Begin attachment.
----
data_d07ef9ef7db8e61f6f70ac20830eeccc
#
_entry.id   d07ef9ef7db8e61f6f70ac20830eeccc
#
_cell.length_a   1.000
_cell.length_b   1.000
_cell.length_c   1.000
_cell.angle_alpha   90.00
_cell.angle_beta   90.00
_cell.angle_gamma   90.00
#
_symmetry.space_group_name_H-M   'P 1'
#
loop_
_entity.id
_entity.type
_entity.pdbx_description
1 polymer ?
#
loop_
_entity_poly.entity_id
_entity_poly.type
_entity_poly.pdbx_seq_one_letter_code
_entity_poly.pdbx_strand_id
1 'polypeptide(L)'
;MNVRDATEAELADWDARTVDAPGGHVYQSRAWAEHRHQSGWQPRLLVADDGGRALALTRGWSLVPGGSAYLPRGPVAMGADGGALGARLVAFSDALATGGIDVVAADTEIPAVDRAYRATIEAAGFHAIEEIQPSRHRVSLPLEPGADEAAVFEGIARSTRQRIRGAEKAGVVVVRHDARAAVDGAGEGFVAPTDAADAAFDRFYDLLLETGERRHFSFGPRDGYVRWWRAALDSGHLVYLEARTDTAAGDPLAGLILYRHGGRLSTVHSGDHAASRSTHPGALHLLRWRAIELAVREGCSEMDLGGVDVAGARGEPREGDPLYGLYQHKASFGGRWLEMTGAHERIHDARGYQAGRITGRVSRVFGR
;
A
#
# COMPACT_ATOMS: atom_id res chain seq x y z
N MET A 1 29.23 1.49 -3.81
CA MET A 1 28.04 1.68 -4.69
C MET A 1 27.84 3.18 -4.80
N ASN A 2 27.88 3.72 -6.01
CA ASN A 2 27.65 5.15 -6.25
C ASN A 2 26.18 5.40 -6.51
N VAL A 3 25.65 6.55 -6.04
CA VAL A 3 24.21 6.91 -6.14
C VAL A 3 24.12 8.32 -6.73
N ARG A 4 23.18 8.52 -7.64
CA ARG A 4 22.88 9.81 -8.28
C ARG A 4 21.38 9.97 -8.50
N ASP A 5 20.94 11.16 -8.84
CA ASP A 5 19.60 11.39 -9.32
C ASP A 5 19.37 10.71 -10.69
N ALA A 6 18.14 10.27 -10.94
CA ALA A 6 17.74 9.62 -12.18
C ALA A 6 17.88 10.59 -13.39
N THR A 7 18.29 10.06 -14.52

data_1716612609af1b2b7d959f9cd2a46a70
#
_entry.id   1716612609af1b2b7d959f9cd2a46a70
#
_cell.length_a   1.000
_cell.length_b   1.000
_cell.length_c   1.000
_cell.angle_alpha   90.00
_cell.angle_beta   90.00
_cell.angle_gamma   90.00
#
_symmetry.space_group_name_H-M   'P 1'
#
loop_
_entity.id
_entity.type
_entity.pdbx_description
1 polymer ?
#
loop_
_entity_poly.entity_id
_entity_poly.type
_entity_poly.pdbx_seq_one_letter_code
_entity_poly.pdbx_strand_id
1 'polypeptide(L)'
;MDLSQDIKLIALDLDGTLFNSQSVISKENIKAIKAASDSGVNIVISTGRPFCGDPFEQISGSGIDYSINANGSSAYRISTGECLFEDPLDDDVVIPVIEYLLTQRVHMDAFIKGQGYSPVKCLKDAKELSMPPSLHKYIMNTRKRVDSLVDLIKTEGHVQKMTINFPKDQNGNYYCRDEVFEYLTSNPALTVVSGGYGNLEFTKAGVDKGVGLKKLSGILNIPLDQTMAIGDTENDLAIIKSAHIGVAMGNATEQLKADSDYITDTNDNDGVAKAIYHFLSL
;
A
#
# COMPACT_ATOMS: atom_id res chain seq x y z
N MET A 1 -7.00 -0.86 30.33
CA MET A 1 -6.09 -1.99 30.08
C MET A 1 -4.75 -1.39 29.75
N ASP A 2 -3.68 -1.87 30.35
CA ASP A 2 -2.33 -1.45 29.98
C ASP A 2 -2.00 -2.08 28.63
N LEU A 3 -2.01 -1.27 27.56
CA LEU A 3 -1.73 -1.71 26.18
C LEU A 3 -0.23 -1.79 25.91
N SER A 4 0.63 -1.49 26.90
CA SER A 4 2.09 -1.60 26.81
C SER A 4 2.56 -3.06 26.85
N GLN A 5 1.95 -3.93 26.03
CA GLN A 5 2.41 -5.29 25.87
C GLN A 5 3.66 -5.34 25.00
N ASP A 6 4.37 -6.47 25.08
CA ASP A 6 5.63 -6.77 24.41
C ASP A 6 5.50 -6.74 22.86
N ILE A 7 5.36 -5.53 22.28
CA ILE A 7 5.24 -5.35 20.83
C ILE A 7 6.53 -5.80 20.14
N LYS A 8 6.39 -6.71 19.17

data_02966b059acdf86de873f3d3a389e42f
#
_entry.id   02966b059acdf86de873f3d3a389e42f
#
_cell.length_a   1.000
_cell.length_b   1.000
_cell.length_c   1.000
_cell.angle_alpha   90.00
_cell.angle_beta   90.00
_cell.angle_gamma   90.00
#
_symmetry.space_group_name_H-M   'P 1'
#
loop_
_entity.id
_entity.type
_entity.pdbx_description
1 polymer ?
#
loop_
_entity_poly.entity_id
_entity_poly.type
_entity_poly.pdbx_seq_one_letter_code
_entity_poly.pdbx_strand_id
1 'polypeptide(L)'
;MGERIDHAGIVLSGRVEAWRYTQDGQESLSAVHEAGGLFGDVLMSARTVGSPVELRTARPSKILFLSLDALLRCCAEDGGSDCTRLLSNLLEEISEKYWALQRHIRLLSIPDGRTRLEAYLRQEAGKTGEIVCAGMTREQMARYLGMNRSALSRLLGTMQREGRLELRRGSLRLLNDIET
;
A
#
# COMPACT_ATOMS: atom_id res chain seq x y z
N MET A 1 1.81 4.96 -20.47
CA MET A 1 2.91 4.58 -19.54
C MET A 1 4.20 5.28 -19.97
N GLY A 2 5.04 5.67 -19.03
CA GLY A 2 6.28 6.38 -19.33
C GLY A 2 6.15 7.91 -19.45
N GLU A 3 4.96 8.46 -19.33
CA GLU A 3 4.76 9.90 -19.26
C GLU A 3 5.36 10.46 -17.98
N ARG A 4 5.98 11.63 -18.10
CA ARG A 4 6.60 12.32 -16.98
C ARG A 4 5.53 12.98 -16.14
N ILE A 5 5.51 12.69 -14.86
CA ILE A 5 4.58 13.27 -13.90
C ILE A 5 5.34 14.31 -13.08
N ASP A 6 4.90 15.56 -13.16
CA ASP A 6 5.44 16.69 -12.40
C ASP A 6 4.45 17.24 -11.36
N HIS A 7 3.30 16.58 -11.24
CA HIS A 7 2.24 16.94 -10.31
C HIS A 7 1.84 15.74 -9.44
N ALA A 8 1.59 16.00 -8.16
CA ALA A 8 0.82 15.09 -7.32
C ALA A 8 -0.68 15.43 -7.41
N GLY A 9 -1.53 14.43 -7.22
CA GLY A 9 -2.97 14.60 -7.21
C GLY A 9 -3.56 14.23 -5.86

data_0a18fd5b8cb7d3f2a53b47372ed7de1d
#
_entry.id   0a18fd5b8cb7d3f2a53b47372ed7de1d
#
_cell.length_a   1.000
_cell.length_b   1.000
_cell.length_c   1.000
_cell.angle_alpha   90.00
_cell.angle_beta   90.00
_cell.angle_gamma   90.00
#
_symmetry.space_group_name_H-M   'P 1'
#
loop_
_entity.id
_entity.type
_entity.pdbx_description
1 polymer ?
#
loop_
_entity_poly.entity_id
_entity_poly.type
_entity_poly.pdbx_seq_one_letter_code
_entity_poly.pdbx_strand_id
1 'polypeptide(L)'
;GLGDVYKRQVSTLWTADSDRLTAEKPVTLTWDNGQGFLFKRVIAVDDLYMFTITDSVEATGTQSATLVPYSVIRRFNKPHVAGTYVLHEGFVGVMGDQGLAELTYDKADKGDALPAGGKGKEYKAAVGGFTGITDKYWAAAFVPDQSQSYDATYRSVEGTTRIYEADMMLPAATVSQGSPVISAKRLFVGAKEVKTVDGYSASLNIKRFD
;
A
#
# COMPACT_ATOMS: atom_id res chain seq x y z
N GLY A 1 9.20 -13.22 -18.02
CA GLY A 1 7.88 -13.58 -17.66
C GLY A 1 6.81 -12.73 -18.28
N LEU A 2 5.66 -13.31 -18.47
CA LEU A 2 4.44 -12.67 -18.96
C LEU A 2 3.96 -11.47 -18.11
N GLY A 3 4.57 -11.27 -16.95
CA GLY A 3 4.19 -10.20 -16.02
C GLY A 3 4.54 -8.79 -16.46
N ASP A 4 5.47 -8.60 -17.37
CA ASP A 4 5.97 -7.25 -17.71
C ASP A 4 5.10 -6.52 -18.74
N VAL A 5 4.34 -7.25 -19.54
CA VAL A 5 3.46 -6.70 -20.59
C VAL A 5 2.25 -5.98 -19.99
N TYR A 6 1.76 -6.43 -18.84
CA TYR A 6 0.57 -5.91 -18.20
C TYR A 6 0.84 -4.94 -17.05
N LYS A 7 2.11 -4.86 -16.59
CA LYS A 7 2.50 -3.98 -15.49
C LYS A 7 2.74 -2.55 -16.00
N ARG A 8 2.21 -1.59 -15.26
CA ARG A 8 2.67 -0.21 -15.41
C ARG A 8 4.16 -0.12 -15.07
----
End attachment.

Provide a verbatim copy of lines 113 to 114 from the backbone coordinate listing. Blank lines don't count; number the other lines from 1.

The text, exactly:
_symmetry.space_group_name_H-M   'P 1'
#